Ryan denies retirement reports

Ryan denies retirement reports
© Greg Nash

Speaker Paul RyanPaul Davis RyanBush, Romney won't support Trump reelection: NYT Twitter joins Democrats to boost mail-in voting — here's why Lobbying world MORE (R-Wis.) says he’s not quitting Congress anytime soon.

Asked at the end of his weekly press conference whether he was leaving Congress “soon,” Ryan chuckled and replied as he walked off the stage: “I’m not, no.”

Rumors have been swirling for weeks that Ryan — who this October marked his second year in the Speaker’s office — could resign from Congress shortly after passing his No. 1 legislative priority: tax reform.

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The House and Senate are expected to pass a final version of their historic tax-cuts bill next week, with President TrumpDonald John TrumpDavis: Supreme Court decision is bad news for Trump, good news for Vance Meadows trying to root out suspected White House leakers by feeding them info: Axios Pressley hits DeVos over reopening schools: 'I wouldn't trust you to care for a house plant let alone my child' MORE planning to sign it into law by Christmas Day.

In early November, a number of Ryan’s GOP colleagues told The Hill that the Speaker could pass tax reform and quickly quit Congress, choosing to go out on top with a victory rather than wait to be forced out like his predecessor, Speaker John BoehnerJohn Andrew BoehnerLott says lobbying firm cut ties to prevent him from taking clients Lobbying firm cuts ties to Trent Lott amid national anti-racism protests Bush, Romney won't support Trump reelection: NYT MORE (R-Ohio).

“There is certainly a school of thought that says ‘leave on a high note.’ And passage of tax reform would be a high note for a guy that’s spent 18 years in Congress working on it.” one GOP lawmaker close to Ryan told The Hill last month.

The rumors of Ryan’s possible departure kicked into high gear this week after HuffPost published a piece titled: “When will Paul Ryan step down?”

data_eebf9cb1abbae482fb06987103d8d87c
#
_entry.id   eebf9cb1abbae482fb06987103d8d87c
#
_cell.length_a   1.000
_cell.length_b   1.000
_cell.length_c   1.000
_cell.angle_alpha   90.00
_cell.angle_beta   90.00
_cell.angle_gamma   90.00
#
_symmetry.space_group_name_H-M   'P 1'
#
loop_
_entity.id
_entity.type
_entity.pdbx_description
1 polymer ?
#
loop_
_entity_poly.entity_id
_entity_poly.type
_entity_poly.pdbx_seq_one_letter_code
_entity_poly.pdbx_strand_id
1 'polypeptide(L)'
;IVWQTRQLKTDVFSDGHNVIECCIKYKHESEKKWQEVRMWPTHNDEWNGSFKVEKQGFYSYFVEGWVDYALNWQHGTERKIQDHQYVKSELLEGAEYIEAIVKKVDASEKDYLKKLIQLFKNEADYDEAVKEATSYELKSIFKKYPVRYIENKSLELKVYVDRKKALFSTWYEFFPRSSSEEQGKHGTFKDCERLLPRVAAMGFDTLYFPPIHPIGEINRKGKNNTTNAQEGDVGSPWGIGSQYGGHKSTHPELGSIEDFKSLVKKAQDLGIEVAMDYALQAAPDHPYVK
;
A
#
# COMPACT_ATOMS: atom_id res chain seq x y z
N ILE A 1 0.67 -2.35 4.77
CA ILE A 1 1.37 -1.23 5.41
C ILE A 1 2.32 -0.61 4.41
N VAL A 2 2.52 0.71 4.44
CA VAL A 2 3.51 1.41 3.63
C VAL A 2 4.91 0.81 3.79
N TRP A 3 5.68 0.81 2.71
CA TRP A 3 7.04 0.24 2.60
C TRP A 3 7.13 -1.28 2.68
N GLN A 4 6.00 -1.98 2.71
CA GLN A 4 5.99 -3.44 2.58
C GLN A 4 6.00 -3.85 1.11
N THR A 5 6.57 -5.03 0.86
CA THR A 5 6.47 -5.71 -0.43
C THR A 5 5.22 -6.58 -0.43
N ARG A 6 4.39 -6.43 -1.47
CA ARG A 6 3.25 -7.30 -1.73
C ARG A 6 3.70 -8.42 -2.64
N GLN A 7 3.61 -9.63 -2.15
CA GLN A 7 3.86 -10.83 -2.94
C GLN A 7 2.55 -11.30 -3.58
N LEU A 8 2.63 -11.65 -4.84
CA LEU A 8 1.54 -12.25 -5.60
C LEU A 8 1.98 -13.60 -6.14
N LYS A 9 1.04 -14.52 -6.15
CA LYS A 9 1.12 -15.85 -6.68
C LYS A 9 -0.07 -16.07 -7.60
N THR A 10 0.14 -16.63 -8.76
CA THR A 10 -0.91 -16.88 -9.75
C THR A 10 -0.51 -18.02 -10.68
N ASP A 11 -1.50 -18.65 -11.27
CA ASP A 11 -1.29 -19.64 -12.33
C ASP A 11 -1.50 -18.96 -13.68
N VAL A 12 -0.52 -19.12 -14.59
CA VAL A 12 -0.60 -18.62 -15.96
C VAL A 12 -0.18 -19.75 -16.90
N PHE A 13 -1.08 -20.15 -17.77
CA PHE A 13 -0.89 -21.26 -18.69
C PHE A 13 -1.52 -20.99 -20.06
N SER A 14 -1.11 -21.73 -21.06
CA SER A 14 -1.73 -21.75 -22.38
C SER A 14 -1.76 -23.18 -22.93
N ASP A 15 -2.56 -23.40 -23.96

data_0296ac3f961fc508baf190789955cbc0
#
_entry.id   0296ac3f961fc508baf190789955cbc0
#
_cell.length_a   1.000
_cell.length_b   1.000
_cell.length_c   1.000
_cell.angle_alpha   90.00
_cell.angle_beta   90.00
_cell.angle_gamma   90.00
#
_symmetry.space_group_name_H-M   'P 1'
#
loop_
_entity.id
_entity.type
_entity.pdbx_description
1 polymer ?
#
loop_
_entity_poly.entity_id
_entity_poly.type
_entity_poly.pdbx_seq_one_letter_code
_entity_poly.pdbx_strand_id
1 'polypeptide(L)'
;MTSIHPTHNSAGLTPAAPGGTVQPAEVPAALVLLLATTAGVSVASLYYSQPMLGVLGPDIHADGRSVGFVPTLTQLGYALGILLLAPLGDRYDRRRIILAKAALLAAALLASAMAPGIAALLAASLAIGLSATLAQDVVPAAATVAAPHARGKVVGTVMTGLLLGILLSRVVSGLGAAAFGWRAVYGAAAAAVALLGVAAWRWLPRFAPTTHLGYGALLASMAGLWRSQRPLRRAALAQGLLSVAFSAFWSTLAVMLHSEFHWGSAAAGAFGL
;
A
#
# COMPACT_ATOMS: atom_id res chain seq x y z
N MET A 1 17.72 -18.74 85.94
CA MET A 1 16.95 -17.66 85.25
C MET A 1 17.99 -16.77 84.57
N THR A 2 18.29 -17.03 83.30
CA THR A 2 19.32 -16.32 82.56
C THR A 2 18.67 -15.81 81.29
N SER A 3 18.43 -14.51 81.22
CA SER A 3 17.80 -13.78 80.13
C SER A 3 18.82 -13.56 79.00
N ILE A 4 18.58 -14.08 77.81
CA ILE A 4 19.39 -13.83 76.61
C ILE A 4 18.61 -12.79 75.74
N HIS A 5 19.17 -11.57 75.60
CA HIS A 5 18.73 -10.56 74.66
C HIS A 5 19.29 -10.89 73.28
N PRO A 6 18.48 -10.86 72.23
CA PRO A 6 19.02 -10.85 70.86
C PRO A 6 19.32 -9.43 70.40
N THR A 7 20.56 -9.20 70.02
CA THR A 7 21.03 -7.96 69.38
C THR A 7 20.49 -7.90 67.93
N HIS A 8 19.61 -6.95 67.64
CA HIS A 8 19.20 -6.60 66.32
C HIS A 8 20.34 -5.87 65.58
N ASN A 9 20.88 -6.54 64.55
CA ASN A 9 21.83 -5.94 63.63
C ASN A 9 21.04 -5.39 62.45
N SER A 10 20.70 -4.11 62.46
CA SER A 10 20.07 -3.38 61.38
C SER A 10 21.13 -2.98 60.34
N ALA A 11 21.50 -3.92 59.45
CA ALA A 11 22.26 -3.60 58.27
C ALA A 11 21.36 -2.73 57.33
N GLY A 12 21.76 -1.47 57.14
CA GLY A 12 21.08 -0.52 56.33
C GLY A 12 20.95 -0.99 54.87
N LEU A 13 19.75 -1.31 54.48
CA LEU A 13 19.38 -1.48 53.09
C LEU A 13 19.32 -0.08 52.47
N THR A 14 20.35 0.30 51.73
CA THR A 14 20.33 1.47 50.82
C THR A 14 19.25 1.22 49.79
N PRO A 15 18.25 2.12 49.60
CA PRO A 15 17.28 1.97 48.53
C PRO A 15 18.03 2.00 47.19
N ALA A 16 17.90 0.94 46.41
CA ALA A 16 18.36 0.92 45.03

The story prompted a reporter Thursday to ask Ryan whether he planned to step down anytime soon.

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Later Thursday, Politico published a lengthy story detailing that the 47-year-old Speaker has told close confidants that he will retire after the 2018 midterm election. A native of Janesville, Wis., Ryan was first elected to the House in 1998, and went on to serve as chairman of the Ways and Means and Budget committees as well as Mitt Romney's vice presidential running mate in 2012.

Right now, it’s unclear who could succeed Ryan if he decides to quit in the coming weeks or at the end of his term. There is no clear heir apparent.

But his top deputies — Majority Leader Kevin McCarthyKevin Owen McCarthyCongress under pressure to provide billions for school openings Supreme Court rulings reignite Trump oversight wars in Congress The Hill's Campaign Report: Florida's coronavirus surge raises questions about GOP convention MORE (R-Calif.), Majority Whip Steve ScaliseStephen (Steve) Joseph ScaliseCheney clashes with Trump The Hill's Morning Report - Republicans shift, urge people to wear masks GOP-Trump fractures on masks open up MORE (R-La.) and GOP Conference Chair Cathy McMorris RodgersCathy McMorris RodgersGOP lawmakers voice support for Israeli plan to annex areas in West Bank Trio of GOP lawmakers asks Zoom to clarify China ties after it suspends accounts Bipartisan senators call for investigation of TikTok's child privacy policies MORE (R-Wash.) — all have been raising their profiles in recent weeks, positioning themselves to climb the leadership ladder once Ryan makes a call.

The chairman of two powerful conservative blocs — Rep. Mark WalkerBradley (Mark) Mark WalkerPence confidant helps 24-year-old beat Trump-backed candidate Rubio to introduce bill allowing NCAA athletes to make money from name, likeness Democrats press OSHA official on issuing an Emergency Temporary Standard MORE (R-N.C.) of the Republican Study Committee and Rep. Mark MeadowsMark Randall MeadowsMeadows trying to root out suspected White House leakers by feeding them info: Axios Trump wears mask during visit to Walter Reed Barr recommended Trump not give Stone clemency: report MORE (R-N.C.) of the Freedom Caucus — have been deeply involved in the health and tax bills and are key players to watch.